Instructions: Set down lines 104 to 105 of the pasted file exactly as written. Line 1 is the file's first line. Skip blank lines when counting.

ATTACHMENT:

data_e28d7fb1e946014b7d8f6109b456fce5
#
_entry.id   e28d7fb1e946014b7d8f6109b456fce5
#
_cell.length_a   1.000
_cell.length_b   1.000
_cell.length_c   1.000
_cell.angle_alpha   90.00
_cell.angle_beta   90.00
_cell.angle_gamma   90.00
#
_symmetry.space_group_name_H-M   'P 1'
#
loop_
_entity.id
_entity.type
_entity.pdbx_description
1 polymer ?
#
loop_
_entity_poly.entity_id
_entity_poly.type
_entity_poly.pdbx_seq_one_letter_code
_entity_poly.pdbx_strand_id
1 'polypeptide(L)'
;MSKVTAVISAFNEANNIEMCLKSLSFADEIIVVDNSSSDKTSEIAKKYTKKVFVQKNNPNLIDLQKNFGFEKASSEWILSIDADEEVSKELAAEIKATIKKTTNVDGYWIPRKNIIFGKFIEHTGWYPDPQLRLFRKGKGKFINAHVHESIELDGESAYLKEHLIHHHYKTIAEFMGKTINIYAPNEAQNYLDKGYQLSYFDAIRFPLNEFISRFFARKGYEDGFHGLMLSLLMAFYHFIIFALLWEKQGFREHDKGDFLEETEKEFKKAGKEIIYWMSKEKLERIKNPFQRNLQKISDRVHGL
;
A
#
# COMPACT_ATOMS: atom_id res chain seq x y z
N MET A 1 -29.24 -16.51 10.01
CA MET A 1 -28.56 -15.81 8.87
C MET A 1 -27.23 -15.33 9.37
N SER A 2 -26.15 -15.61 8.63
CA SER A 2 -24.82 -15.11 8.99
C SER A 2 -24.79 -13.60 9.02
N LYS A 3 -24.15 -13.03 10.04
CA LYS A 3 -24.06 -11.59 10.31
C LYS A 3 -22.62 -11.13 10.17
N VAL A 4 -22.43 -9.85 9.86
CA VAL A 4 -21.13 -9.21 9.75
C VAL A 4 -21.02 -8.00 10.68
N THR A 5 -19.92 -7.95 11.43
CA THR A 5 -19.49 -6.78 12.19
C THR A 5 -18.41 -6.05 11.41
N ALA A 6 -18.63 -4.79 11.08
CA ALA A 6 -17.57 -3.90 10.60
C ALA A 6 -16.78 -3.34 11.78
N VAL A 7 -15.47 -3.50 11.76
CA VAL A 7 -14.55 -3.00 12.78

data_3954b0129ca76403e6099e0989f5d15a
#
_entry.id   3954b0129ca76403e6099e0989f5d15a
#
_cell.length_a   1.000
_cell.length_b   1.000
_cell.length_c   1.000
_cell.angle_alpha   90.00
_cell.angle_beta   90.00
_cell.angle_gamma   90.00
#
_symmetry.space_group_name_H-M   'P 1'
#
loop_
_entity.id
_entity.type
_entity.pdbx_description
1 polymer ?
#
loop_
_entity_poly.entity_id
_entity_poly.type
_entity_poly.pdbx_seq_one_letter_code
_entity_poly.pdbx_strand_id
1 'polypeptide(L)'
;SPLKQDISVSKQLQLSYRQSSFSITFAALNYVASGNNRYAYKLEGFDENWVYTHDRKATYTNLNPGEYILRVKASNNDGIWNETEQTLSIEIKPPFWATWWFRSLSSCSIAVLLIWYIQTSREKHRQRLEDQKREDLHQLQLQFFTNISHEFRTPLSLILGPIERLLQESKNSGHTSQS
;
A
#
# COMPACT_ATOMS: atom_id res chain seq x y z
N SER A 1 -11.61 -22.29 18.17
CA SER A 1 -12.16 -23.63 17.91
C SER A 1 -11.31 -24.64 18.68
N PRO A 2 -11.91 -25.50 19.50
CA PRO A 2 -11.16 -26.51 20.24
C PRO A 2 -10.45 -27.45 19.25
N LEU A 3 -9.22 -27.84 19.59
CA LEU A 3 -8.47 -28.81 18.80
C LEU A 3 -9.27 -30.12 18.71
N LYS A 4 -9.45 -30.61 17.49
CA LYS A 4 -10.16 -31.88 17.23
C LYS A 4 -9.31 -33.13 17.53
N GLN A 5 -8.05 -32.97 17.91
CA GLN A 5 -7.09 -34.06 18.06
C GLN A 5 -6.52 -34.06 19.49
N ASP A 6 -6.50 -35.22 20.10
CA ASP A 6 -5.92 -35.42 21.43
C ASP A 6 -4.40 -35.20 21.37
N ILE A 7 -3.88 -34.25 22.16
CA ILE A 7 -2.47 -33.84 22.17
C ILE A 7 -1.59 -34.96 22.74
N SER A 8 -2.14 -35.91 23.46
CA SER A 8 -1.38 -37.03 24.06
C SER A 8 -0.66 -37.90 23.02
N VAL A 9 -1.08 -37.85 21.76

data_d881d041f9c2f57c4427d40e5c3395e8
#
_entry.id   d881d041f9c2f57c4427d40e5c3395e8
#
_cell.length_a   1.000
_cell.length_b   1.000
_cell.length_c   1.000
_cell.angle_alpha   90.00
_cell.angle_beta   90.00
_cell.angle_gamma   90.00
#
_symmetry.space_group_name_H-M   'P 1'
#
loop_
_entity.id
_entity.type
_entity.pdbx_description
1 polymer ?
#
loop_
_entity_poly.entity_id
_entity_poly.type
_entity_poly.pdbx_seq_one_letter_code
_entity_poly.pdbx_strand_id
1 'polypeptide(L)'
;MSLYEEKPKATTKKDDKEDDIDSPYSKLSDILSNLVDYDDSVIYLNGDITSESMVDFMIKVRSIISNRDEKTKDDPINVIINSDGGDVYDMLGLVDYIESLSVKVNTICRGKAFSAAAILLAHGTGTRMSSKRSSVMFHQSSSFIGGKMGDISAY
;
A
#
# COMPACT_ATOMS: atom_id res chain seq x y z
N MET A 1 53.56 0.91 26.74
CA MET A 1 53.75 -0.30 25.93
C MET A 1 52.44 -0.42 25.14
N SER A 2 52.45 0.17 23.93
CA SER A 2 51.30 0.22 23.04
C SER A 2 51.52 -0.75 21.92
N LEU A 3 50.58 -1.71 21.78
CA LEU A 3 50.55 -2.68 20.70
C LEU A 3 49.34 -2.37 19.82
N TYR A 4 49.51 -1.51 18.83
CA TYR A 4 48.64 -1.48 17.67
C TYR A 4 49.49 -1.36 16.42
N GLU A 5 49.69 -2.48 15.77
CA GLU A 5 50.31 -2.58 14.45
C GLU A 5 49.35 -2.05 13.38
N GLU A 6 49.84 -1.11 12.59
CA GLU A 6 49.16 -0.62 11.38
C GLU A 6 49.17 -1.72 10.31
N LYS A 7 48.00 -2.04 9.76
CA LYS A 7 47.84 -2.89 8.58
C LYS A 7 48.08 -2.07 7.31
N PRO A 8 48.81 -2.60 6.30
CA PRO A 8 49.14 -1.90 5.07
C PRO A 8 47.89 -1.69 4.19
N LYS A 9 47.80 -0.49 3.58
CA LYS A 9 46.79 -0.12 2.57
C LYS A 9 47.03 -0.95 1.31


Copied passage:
C SER A 8 -0.66 -37.90 23.02
N VAL A 9 -1.08 -37.85 21.76